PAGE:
Miranda Warnings When Detained?

When officers are questioning someone who has been detained they do not have to provide them their Miranda warnings. Miranda Warnings are a set of warnings law enforcement officers must advise a suspect/defendant of, when the circumstances rise to a minimum level. The basics of the Miranda warnings are to advise suspects of their rights not to self-incriminate themselves and to an attorney. There is a two (2) pronged test to determine whether Miranda warnings should be provided, custody and questioning.

Detained: Questioning for Miranda Warrnings?

Questioning is as simple as it sounds. If an officer is questioning you about the case, then that would satisfy one of the  two elements of Miranda Warnings. The officers can however ask you unrelated topics such as sport teams, kids, work while waiting for the scene/investigation to clear up.

Detained: Custody for Miranda Warnings?

Although on the face of being detained you are not free to leave, the courts do not consider it to rise to the level of custody. This means, if you are simply pulled over or stopped on the street, you would not be entitled to Miranda Warnings. There are certain times when an individual is not being charged with a crime but would be considered in custody and are looked at on a case-by-case basis. An example is if an individual meets a detective at the police department pertaining to an open investigation. The detective does not advise him of his Miranda rights, tells him he is not free to leave, shuts the door, and then begins questioning him, and subsequently arrests him. A reasonable person would feel as though they are not free to leave and are in the custody of the police as it has been made clear by the detective.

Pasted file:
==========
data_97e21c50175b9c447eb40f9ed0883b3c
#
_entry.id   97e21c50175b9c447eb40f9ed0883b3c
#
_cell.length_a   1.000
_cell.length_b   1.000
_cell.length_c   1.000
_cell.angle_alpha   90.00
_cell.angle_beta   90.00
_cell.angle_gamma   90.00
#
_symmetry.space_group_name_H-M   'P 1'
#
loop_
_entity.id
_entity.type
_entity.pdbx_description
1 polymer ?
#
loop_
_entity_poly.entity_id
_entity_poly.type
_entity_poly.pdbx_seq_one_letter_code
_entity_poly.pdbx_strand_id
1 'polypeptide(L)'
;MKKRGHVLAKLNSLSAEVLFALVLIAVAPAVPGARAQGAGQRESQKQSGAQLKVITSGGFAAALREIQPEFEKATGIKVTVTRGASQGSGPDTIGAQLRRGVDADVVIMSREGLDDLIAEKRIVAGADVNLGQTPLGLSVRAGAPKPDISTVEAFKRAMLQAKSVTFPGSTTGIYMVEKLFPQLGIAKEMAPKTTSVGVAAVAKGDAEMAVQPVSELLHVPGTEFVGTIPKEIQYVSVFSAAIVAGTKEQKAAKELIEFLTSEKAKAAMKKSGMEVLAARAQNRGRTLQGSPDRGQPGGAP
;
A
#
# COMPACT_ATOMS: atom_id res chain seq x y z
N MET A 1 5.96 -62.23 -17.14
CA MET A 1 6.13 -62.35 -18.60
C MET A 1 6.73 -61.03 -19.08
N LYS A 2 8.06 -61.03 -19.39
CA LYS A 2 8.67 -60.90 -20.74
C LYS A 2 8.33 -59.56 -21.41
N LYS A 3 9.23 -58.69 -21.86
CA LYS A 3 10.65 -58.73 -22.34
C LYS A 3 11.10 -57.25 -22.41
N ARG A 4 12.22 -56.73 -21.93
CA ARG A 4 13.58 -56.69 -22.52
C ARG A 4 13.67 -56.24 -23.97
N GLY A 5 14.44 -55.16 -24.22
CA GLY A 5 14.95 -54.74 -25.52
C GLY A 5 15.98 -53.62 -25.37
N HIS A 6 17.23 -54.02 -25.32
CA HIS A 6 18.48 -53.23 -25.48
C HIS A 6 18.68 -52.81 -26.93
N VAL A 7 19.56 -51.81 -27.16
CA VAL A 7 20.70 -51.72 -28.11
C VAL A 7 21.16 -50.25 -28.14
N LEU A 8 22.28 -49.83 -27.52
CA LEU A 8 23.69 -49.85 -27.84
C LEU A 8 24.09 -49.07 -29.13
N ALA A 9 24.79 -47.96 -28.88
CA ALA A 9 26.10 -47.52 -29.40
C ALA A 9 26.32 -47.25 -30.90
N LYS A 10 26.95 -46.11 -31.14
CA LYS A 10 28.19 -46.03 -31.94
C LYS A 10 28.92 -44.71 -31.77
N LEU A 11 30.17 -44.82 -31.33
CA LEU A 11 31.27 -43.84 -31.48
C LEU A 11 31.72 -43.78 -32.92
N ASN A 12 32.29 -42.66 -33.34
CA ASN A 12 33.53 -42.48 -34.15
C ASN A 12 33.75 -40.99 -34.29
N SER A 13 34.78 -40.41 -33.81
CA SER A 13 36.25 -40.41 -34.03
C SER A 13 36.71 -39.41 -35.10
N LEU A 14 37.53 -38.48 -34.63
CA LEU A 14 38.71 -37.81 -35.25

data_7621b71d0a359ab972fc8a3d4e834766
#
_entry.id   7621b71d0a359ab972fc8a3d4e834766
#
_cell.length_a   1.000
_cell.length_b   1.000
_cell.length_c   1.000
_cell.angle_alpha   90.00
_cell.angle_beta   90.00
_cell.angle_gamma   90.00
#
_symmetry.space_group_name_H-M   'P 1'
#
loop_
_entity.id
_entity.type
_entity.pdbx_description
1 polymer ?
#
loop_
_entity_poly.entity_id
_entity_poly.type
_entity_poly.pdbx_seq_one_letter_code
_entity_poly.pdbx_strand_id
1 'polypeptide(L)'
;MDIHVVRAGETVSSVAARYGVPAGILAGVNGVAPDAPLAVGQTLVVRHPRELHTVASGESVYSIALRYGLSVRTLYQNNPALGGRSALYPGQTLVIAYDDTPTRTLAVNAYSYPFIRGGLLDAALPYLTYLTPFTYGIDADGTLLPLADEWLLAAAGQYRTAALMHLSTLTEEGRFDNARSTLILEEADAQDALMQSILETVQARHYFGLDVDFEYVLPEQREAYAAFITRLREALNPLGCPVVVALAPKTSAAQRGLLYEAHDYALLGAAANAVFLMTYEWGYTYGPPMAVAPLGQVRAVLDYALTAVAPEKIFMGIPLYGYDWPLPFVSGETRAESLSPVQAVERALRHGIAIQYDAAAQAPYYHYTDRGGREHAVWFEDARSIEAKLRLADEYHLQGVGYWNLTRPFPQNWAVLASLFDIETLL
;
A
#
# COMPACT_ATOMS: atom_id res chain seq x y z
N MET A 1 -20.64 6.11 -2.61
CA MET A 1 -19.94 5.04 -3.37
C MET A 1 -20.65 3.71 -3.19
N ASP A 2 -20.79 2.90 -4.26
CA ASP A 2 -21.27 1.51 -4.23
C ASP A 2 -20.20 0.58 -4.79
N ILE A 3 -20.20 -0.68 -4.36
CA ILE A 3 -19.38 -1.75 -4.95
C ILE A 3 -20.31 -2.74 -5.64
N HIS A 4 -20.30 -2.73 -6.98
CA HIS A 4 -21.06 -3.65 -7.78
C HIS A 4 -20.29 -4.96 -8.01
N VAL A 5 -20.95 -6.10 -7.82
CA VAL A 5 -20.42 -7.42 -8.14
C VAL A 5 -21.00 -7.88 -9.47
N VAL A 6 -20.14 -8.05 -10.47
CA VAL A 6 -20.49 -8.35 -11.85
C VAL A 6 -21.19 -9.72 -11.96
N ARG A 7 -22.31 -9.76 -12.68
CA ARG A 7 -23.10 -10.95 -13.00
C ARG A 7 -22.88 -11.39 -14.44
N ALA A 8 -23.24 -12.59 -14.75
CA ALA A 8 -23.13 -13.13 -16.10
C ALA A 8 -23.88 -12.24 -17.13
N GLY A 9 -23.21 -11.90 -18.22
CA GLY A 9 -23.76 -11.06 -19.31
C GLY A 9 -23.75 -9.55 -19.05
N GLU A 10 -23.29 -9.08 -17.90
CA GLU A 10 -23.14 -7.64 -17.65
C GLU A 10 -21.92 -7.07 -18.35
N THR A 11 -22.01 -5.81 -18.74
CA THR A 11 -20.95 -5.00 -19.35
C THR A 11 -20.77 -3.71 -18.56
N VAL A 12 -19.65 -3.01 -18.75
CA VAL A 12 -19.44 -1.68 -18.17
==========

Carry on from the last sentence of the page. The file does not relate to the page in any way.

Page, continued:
Key difference between detaining vs arresting someone - Conclusion

Just because someone is being detaining doesn’t mean they are under arrest or are going to be arrested. You can be detained for a variety of reasons with many of them resulting in nothing more than your release. Determining when someone goes from being detained to being arrested is actually a quite important determination. Many defensive lawyers motion to dismiss a case or statements based on the fact that their client (Defendant) was arrested and was not properly advised of their Miranda Warnings mentioned above.

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By Branden

Branden is a Police Lieutenant who has investigated numerous crimes. He has written and executed multiple search warrants, conducted various protective sweeps, pat frisks and exit orders. He has been involved in numerous police vehicle chases, fights, disturbances, foot pursuits, suspect/hostage negotiations and felony stops. He is trained with an assortment of weapons. He has spoken with countless victims, witnesses and suspects and is using his experience to better protect our communities and loved ones by sharing his knowledge through his writings.